Lawyers acting in a Federal Court test case regarding the sports rorts scandal have applied
to the Federal Court for orders compelling the Australian Sports Commission (ASC) to
urgently hand over key documents relating to the role of former Sports Minister Bridget
McKenzie in the affair.
Maurice Blackburn Lawyers is acting for the Beechworth Lawn Tennis Club (BLTC) in challenging the legality of the community sports grants program.
Specifically, the case seeks to overturn a decision from the ASC to reject the club’s grant funding application, with the Court to consider if the ASC acted unlawfully by delegating its decision-making to Ms McKenzie and/or whether the ASC acted under the dictation of the Minister in awarding sports grants to community organisations.
Maurice Blackburn Principal Josh Bornstein, who is acting for the BLTC, urged the ASC to hand over key documents to allow the case to continue to proceed.
“Unfortunately, we have been unable to reach agreement with the ASC over access to what we say are highly relevant documents regarding the former Sports Minister’s role in the grants program,” Mr Bornstein said.
“As a result, we have had to apply to the Federal Court for orders.
“Specifically, we are seeking all documents relating to the former Minister’s role in any decisions regarding funding approvals for the Community Sport Infrastructure Grant (CSIG) program; including communications, recordings of meetings or phone calls, as well as phone records or notes of conversations between the ASC and the former Minister and her office about these matters.
“It of course remains open to the ASC at any time to provide these documents willingly and we again urge them to do so – if there is nothing to hide then there should be no reason not to hand these documents over so that this important test case can continue to proceed.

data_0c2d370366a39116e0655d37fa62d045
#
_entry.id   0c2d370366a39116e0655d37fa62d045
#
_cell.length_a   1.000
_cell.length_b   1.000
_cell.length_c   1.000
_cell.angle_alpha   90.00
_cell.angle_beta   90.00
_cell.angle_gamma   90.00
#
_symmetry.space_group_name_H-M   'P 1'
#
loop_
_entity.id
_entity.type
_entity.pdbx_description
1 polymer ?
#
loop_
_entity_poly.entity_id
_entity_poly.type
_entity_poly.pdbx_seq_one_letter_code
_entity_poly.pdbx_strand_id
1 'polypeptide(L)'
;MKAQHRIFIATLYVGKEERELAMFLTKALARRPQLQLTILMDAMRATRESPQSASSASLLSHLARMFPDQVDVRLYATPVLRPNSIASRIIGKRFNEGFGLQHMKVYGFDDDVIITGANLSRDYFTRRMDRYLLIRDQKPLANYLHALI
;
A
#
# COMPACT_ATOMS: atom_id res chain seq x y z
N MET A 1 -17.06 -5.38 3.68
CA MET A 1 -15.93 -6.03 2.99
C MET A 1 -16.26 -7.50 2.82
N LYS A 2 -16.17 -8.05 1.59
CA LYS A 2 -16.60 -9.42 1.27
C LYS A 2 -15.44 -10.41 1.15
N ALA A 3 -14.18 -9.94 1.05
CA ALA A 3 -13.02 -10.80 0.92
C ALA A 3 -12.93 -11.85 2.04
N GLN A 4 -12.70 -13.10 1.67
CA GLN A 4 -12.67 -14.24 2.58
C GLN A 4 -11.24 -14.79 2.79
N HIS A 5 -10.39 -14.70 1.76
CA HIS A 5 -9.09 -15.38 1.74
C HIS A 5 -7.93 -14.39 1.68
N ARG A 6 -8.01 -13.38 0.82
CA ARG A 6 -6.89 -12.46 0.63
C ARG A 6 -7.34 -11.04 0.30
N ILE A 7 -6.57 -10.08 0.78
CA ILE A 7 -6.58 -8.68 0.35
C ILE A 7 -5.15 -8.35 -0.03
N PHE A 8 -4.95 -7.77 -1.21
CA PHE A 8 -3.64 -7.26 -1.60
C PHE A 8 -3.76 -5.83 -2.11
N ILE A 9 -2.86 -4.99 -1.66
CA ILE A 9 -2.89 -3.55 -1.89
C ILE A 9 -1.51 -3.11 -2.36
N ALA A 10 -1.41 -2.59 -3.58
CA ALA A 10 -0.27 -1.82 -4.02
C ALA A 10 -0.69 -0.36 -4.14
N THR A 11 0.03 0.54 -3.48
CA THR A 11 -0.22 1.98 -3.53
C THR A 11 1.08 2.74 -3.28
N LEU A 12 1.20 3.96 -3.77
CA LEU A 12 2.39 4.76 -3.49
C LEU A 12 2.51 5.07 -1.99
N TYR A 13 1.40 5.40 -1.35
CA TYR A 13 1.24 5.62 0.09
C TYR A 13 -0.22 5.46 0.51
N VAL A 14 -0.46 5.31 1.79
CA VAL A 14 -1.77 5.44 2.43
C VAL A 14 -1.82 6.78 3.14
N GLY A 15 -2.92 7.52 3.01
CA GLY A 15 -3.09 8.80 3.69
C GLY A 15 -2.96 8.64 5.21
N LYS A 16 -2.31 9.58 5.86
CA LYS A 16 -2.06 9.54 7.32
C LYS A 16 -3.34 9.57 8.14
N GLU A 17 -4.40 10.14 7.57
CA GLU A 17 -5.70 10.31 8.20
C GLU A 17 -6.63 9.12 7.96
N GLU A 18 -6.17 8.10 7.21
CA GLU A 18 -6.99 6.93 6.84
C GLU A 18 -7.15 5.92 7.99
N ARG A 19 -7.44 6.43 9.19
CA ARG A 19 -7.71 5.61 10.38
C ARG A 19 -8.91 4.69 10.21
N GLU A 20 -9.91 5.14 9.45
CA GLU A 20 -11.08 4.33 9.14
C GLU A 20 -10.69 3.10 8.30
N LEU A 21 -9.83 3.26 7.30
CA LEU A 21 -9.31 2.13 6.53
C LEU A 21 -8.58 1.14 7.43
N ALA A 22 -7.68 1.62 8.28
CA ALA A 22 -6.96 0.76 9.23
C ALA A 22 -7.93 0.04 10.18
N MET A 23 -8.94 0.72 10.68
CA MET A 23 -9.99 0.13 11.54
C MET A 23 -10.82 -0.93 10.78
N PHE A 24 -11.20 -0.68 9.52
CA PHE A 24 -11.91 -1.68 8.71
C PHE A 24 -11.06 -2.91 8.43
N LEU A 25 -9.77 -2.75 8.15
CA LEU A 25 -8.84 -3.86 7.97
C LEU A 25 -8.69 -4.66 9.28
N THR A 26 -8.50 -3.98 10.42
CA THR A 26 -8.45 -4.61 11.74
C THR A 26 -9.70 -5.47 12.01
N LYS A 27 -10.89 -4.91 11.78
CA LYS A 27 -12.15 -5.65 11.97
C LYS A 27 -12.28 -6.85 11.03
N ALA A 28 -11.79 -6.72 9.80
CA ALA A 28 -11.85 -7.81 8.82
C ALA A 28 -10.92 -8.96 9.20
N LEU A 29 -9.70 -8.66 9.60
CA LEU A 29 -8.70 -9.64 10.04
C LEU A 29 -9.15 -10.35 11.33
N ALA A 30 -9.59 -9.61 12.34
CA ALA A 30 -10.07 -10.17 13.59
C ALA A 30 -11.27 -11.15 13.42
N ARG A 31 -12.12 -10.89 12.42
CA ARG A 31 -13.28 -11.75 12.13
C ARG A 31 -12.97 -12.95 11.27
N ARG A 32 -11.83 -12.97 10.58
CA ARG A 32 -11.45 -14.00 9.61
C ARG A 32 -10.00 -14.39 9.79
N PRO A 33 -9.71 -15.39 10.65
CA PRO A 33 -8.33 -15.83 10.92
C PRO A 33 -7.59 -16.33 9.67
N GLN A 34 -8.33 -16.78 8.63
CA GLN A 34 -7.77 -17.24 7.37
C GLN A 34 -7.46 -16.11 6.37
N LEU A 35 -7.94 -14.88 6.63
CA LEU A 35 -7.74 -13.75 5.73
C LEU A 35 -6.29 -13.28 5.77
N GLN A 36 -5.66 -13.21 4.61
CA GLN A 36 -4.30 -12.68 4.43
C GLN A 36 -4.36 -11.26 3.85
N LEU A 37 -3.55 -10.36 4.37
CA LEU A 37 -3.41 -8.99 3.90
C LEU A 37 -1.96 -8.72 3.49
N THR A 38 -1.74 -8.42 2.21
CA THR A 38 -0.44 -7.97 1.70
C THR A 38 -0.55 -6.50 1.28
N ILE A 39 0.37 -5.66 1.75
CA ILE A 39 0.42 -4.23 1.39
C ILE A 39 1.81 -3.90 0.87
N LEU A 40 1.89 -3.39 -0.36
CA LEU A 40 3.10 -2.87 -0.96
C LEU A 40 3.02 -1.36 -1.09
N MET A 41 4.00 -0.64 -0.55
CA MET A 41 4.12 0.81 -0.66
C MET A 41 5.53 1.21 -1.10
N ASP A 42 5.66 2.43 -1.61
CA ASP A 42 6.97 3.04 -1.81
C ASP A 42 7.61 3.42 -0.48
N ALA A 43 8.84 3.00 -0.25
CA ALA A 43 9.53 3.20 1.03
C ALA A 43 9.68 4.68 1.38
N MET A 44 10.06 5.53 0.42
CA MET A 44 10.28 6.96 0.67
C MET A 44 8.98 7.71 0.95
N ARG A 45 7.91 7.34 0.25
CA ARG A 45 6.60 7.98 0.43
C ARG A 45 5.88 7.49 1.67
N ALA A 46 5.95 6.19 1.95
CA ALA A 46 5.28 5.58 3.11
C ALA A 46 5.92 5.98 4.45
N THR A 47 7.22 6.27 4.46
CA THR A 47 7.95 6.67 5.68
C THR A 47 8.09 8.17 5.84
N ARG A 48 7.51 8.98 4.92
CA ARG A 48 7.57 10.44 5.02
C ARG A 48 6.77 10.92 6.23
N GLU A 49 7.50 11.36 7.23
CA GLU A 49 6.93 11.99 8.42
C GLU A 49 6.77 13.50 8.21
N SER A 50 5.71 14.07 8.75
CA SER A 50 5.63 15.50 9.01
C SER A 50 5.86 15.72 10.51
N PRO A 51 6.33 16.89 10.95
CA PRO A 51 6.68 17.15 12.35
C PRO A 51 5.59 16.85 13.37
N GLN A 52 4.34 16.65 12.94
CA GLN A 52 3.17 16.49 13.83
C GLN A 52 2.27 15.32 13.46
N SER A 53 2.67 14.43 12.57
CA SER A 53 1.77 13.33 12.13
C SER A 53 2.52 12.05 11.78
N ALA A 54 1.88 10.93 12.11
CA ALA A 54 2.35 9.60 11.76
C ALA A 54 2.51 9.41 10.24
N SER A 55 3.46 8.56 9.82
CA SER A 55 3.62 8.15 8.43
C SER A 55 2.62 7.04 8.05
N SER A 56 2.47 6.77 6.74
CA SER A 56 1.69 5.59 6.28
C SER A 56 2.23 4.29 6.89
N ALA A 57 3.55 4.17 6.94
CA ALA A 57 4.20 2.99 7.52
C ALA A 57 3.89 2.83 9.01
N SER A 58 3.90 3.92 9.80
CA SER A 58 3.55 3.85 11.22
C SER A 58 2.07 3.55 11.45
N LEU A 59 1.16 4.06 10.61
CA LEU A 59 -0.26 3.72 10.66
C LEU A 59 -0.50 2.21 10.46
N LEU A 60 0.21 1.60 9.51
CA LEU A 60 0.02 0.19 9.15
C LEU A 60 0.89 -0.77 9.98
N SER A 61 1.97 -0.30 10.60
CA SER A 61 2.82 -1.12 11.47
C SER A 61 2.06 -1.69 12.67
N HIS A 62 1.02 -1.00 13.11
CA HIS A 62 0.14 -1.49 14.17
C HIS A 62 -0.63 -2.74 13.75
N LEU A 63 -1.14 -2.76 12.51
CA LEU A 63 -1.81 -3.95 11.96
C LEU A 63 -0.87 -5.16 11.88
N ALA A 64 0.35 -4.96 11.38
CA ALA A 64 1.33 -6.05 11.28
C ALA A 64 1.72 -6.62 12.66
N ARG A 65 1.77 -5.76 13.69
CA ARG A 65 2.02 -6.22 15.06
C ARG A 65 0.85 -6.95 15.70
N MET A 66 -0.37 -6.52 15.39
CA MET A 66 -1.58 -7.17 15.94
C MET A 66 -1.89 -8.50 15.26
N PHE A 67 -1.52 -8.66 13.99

“As we have said throughout this case, while the misuse of taxpayer funds in the sports grant process in order to assist the Liberal and National Parties in the last election has been highlighted by a report from the Auditor General and aired in the Parliament, those responsible have not been held to account.
“Through this test case we are hoping to have the decision to reject BLTC’s application overturned and in doing so, our client hopes to ensure that there is appropriate accountability for those who allowed the sports rorts saga to happen.
“Securing all relevant documents from the ASC is crucial to those efforts,” he said.
The Court will determine the application after considering written submissions from both parties.
Further information about the BLTC case
In September 2018, the Indigo Shire Council, on behalf of the BLTC, applied for a grant of $500,000 under the Community Sports Infrastructure Grant Program for the purpose of building new tennis facilities and a clubhouse.
The grant was rejected, despite qualifying under the ASC criteria.
The Federal Court challenge on behalf of the BLTC is an important test case into the legality of the entire sports rorts scandal, that if successful will likely benefit other clubs who should have received grants on merit.
Media inquiries: Jade Knight at Maurice Blackburn Lawyers – 0417 969 438